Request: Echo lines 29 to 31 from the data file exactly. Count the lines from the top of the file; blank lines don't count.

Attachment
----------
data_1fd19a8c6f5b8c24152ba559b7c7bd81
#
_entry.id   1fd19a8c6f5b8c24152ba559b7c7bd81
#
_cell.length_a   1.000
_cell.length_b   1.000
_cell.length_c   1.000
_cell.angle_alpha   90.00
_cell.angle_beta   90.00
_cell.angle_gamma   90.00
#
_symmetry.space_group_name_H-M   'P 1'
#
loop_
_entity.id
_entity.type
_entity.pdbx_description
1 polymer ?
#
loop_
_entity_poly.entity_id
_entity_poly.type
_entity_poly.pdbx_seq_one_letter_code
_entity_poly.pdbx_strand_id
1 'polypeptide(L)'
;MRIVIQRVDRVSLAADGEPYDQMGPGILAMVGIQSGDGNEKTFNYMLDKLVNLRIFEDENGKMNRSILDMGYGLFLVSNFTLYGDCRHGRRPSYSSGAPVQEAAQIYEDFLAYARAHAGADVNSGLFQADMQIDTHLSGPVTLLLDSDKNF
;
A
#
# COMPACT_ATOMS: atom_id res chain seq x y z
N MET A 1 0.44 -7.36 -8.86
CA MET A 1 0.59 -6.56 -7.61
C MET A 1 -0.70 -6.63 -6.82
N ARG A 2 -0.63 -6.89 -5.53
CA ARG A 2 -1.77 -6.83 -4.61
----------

#
# COMPACT_ATOMS: atom_id res chain seq x y z
N MET A 1 0.44 -7.36 -8.86